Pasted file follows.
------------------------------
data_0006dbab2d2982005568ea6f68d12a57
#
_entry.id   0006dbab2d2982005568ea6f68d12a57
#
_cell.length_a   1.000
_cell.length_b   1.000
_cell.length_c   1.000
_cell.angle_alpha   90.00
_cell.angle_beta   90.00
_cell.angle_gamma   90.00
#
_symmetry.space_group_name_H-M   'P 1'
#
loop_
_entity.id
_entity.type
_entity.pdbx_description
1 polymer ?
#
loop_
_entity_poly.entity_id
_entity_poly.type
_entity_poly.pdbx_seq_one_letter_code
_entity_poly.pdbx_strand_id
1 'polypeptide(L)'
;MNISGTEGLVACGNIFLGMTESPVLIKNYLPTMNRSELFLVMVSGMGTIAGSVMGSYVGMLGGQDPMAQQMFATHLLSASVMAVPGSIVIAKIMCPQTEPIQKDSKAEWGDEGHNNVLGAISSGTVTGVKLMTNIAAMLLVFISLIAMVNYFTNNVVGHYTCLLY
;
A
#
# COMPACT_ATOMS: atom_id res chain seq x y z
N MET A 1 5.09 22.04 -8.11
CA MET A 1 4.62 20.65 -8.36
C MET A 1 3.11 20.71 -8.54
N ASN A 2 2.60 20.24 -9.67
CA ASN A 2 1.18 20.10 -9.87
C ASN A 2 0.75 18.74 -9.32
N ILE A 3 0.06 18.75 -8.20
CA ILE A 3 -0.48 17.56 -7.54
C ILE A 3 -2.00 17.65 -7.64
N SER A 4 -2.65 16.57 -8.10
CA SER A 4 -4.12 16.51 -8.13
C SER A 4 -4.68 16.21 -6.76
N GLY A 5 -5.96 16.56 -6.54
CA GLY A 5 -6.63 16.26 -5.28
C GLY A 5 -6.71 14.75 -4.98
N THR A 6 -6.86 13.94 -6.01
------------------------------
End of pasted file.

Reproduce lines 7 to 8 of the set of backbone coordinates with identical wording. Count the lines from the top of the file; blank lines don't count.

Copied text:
_cell.length_c   1.000
_cell.angle_alpha   90.00